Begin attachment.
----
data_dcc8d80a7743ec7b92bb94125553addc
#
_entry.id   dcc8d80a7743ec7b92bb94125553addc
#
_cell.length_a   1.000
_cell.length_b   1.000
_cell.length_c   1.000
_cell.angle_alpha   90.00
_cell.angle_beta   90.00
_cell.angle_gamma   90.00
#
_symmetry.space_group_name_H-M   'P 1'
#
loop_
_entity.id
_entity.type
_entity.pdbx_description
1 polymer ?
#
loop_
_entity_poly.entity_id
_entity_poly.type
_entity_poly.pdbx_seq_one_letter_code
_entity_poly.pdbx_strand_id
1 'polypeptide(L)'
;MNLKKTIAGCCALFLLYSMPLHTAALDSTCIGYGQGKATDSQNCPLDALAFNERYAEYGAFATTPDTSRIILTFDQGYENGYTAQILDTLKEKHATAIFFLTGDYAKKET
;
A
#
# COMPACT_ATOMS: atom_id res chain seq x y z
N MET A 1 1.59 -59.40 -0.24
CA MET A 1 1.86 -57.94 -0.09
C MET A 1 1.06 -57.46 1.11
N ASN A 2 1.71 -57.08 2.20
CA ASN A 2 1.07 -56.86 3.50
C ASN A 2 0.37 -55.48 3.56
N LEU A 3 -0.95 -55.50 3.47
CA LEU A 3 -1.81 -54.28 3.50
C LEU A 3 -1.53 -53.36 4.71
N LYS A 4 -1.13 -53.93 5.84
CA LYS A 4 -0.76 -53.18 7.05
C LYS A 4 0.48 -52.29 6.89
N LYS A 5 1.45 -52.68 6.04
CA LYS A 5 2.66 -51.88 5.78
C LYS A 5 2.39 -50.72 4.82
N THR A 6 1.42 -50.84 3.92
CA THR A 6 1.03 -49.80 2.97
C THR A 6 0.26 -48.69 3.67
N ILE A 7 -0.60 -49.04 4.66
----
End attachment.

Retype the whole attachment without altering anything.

data_dcc8d80a7743ec7b92bb94125553addc
#
_entry.id   dcc8d80a7743ec7b92bb94125553addc
#
_cell.length_a   1.000
_cell.length_b   1.000
_cell.length_c   1.000
_cell.angle_alpha   90.00
_cell.angle_beta   90.00
_cell.angle_gamma   90.00
#
_symmetry.space_group_name_H-M   'P 1'
#
loop_
_entity.id
_entity.type
_entity.pdbx_description
1 polymer ?
#
loop_
_entity_poly.entity_id
_entity_poly.type
_entity_poly.pdbx_seq_one_letter_code
_entity_poly.pdbx_strand_id
1 'polypeptide(L)'
;MNLKKTIAGCCALFLLYSMPLHTAALDSTCIGYGQGKATDSQNCPLDALAFNERYAEYGAFATTPDTSRIILTFDQGYENGYTAQILDTLKEKHATAIFFLTGDYAKKET
;
A
#
# COMPACT_ATOMS: atom_id res chain seq x y z
N MET A 1 1.59 -59.40 -0.24
CA MET A 1 1.86 -57.94 -0.09
C MET A 1 1.06 -57.46 1.11
N ASN A 2 1.71 -57.08 2.20
CA ASN A 2 1.07 -56.86 3.50
C ASN A 2 0.37 -55.48 3.56
N LEU A 3 -0.95 -55.50 3.47
CA LEU A 3 -1.81 -54.28 3.50
C LEU A 3 -1.53 -53.36 4.71
N LYS A 4 -1.13 -53.93 5.84
CA LYS A 4 -0.76 -53.18 7.05
C LYS A 4 0.48 -52.29 6.89
N LYS A 5 1.45 -52.68 6.04
CA LYS A 5 2.66 -51.88 5.78
C LYS A 5 2.39 -50.72 4.82
N THR A 6 1.42 -50.84 3.92
CA THR A 6 1.03 -49.80 2.97
C THR A 6 0.26 -48.69 3.67
N ILE A 7 -0.60 -49.04 4.66